Labour Standards

Belgium has ratified the Invalidity, Old-Age and Survivors’ Benefits Convention, 1967 (No. 128), the Chemicals Convention, 1990 (No. 170), and the Working Conditions (Hotels and Restaurants) Convention, 1991 (No. 172)

News | 14 June 2017
On 14 June 2017, the Government of Belgium deposited with the International Labour Office the instruments of ratification of the Invalidity, Old-Age and Survivors’ Benefits Convention, 1967 (No. 128), the Chemicals Convention, 1990 (No. 170), and the Working Conditions (Hotels and Restaurants) Convention, 1991 (No. 172). With their ratification by Belgium, Convention No. 128 has now received 17 ratifications, Convention No. 170 has 20 ratifications and Convention No. 172 has 16 ratifications.

When delivering the instruments of ratification, Mr Kris Peeters, Deputy Prime Minister and Minister of Employment, the Economy and Consumers said: “In depositing these three instruments, Belgium is confirming once again its commitment to the international and tripartite dimension of labour legislation. Our ratification of Convention No. 128 places emphasis on the importance of a level of social protection that allows a transition to a sustainable economy, as rightly emphasized in the report of the Director-General. The ratification of Convention No. 170 on chemicals in the workplace is of particular importance to me in view of our desire also at the European level to provide greater protection to workers against carcinogenic and reprotoxic substances. Finally, Convention No. 172 will guide us in our efforts to find a good balance between the specific requirements of hotels and restaurants and decent conditions for those working in the sector.”

Receiving the instruments of ratification, Guy Ryder, the Director-General of the International Labour Office, said: “I am very happy that Belgium is one of the four member States that have ratified the most Conventions. The ratification of Convention No. 128 accompanies the numerous ratifications by Belgium of other social security Conventions, and increases the level of international obligations assumed up to now by the country in this field. The ratification of Convention No. 170 reflects the commitment by the Government of Belgium to pursue and reinforce its efforts to develop and promote an occupational safety and health culture in the country, including through the protection of workers against the harmful effects of chemicals. The ratification of Convention No. 172 confirms the interest of the Government of Belgium in issues related to the improvement of working conditions in very specific sectors, such as the sector of hotels and restaurants.”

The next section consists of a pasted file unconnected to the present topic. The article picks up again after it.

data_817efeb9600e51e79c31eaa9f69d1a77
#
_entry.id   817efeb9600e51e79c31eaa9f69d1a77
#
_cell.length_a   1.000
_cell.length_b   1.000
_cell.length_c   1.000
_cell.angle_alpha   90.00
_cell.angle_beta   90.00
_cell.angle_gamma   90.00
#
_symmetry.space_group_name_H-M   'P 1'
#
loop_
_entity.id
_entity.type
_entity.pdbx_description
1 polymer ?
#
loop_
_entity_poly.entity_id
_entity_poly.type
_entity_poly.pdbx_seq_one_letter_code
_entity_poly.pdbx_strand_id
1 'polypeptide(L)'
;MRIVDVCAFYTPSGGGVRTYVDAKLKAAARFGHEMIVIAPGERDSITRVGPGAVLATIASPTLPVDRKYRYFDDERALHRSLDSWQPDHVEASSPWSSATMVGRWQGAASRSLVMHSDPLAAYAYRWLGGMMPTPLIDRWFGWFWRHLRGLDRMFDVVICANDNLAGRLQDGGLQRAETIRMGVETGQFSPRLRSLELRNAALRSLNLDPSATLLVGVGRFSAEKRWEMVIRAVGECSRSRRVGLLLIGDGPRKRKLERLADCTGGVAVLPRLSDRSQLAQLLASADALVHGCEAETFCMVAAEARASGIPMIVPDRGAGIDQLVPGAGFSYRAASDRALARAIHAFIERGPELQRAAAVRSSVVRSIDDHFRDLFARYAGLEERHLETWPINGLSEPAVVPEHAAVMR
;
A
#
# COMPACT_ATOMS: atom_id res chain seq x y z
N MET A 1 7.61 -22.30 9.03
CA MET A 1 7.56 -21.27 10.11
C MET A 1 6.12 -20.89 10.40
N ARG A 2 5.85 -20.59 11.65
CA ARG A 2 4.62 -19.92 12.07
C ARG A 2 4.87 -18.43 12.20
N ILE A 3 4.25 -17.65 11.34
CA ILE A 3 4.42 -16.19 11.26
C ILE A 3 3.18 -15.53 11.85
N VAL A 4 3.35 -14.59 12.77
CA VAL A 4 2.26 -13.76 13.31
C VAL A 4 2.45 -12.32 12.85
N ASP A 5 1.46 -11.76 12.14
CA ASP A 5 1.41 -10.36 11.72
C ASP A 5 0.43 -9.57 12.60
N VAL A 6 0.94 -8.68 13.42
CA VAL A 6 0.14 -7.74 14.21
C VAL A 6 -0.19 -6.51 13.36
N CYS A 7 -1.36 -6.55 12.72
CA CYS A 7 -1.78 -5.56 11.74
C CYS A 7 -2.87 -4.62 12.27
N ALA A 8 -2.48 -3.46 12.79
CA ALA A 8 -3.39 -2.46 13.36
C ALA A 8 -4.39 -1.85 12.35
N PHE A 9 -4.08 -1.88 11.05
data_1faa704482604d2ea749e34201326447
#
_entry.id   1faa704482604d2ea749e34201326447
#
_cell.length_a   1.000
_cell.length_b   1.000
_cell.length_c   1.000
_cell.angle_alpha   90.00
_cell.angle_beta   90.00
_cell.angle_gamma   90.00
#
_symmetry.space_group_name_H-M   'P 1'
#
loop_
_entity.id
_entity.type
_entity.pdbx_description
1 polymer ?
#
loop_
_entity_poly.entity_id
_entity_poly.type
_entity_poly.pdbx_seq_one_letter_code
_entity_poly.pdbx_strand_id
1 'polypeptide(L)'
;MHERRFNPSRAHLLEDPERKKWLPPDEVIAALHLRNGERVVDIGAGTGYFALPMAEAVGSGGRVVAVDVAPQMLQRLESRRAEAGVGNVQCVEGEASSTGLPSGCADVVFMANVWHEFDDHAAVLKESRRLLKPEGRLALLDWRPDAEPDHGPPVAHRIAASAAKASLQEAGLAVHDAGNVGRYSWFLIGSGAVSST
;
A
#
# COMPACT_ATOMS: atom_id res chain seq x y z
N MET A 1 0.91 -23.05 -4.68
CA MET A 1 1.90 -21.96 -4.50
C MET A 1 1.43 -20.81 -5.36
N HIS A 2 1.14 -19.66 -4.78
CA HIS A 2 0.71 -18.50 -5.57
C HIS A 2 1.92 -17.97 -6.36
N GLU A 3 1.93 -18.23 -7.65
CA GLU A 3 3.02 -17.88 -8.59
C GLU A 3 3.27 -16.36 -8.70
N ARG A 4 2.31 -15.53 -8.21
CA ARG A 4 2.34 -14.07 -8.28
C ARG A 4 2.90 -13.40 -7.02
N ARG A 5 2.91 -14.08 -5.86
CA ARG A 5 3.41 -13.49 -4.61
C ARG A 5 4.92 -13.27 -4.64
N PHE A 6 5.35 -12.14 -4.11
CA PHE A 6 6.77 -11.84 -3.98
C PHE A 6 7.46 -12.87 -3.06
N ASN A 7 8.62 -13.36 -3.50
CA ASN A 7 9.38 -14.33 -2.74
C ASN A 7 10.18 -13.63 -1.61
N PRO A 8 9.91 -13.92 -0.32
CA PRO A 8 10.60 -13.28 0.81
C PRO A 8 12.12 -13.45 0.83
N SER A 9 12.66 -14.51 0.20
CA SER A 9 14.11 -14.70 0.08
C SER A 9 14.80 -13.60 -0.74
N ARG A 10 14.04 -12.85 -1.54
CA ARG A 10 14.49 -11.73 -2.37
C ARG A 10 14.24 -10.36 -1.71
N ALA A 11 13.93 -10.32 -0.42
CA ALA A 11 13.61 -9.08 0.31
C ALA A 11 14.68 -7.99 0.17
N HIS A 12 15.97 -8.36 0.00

Convention No. 128 has the objective of improving the protection provided by the Social Security (Minimum Standards) Convention, 1952 (No. 102), in relation to invalidity, old-age and survivors’ benefits through the requirement to cover either all employees, including apprentices, a minimum of 75 per cent of the economically active population or all residents whose means do not exceed the prescribed limits, and to raise the required minimum replacement rates for the contingencies covered.

Convention No. 170 provides for a complete national framework for the safe use of chemicals at work, including the formulation, implementation and periodic review of a coherent national policy. The Convention also sets out the responsibility of employers, the duties and rights of workers at the enterprise level, the specific responsibilities of suppliers and exporting countries, and the need for consultation with the social partners on the measures to be taken to give effect to the Convention.

Convention No. 172 is intended to ensure that workers engaged in hotels, restaurants and similar establishments enjoy a status that corresponds to their role in such establishments and to attract new workers by improving working conditions, training and career prospects, taking into account the particular conditions that are characteristic of the sector. In this regard, any Member that ratifies the Convention undertakes to adopt and apply a policy designed to improve working conditions so as to ensure that the workers concerned are not excluded from the scope of any minimum standards adopted at the national level for workers in general, including those relating to social security.